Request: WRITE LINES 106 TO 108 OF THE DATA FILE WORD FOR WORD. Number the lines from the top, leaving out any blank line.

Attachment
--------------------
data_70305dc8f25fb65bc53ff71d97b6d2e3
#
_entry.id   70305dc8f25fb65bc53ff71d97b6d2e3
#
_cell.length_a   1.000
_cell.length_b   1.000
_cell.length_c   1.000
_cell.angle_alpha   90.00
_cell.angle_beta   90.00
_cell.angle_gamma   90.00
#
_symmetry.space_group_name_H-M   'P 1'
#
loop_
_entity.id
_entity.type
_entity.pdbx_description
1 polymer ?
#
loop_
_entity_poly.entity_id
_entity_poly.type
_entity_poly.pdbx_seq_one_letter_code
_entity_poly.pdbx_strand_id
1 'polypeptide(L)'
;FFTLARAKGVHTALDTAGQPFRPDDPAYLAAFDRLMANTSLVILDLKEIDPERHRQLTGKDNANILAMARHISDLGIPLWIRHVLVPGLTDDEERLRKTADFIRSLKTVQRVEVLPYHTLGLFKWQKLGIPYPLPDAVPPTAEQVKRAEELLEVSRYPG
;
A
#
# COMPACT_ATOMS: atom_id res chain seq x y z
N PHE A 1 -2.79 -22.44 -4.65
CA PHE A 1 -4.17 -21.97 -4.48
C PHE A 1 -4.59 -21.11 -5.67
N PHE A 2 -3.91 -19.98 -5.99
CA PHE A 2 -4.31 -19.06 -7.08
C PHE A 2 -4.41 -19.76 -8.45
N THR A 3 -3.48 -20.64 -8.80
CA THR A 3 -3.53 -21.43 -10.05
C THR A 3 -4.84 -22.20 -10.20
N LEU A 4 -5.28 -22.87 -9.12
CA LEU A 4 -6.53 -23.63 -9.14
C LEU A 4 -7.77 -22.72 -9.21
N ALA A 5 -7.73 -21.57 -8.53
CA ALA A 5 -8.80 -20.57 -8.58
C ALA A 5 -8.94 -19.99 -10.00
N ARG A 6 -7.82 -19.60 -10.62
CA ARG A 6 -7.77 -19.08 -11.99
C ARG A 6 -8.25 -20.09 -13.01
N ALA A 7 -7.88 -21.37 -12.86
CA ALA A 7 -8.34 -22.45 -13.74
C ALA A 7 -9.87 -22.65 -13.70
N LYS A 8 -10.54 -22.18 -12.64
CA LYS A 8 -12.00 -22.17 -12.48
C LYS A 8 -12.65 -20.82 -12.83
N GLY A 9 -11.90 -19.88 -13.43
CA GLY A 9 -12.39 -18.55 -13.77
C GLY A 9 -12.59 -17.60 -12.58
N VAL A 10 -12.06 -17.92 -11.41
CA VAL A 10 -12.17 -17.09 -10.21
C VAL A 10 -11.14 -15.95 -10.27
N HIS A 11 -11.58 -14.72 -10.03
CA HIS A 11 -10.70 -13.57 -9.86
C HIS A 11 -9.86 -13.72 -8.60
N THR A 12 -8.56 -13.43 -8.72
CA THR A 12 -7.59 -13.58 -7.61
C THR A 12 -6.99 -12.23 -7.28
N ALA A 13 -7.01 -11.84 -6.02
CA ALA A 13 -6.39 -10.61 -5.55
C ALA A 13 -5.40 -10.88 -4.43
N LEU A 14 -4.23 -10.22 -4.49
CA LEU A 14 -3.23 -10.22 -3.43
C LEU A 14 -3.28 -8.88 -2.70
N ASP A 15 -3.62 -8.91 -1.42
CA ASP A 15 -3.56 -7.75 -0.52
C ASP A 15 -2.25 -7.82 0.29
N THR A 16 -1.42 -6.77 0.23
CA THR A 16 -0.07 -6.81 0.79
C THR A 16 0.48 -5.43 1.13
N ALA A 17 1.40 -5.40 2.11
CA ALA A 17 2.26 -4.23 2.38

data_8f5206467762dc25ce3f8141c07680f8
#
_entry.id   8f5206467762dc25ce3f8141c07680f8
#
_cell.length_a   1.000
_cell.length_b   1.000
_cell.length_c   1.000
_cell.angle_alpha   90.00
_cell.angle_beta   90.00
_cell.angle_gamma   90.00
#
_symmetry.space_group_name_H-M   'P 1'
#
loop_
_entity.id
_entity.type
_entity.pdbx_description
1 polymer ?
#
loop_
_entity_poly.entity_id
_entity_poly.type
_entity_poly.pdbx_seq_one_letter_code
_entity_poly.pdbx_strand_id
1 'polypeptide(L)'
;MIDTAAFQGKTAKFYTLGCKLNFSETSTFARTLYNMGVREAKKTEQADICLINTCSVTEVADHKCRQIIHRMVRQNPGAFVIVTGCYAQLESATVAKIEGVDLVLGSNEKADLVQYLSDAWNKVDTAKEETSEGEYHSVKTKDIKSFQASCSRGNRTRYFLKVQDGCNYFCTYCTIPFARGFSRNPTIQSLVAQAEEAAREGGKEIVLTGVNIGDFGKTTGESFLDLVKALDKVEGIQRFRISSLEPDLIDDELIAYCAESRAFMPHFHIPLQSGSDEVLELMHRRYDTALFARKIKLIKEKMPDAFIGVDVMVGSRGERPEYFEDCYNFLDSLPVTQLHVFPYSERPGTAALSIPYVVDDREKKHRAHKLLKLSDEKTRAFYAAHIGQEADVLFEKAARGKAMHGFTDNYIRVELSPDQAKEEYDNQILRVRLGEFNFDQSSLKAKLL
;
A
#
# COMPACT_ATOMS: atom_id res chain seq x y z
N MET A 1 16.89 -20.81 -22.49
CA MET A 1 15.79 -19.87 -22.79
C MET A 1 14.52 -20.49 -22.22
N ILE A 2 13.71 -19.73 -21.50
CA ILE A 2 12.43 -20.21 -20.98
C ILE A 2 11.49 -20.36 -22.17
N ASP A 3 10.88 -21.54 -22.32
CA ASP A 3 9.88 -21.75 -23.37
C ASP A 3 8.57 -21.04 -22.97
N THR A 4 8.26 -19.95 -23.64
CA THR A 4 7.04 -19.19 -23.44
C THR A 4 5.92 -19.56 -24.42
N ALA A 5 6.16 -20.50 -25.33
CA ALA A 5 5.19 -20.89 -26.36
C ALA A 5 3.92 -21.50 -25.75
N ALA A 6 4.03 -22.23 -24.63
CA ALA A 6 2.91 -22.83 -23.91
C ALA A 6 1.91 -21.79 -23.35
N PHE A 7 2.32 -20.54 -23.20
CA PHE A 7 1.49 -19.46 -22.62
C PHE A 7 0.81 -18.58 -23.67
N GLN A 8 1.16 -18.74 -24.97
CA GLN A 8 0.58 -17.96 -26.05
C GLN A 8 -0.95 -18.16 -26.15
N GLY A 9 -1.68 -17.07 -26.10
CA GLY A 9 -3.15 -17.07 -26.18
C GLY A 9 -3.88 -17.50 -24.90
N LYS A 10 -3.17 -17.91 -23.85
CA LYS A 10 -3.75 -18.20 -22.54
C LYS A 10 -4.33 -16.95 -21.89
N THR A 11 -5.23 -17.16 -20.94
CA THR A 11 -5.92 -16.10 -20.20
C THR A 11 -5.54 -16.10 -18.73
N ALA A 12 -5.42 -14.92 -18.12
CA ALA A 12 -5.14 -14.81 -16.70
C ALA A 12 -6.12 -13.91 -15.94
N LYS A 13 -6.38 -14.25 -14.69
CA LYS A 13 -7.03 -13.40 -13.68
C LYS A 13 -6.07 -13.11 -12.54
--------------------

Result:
;MIDTAAFQGKTAKFYTLGCKLNFSETSTFARTLYNMGVREAKKTEQADICLINTCSVTEVADHKCRQIIHRMVRQNPGAFVIVTGCYAQLESATVAKIEGVDLVLGSNEKADLVQYLSDAWNKVDTAKEETSEGEYHSVKTKDIKSFQASCSRGNRTRYFLKVQDGCNYFCTYCTIPFARGFSRNPTIQSLVAQAEEAAREGGKEIVLTGVNIGDFGKTTGESFLDLVKALDKVEGIQRFRISSLEPDLIDDELIAYCAESRAFMPHFHIPLQSGSDEVLELMHRRYDTALFARKIKLIKEKMPDAFIGVDVMVGSRGERPEYFEDCYNFLDSLPVTQLHVFPYSERPGTAALSIPYVVDDREKKHRAHKLLKLSDEKTRAFYAAHIGQEADVLFEKAARGKAMHGFTDNYIRVELSPDQAKEEYDNQILRVRLGEFNFDQSSLKAKLL
;
A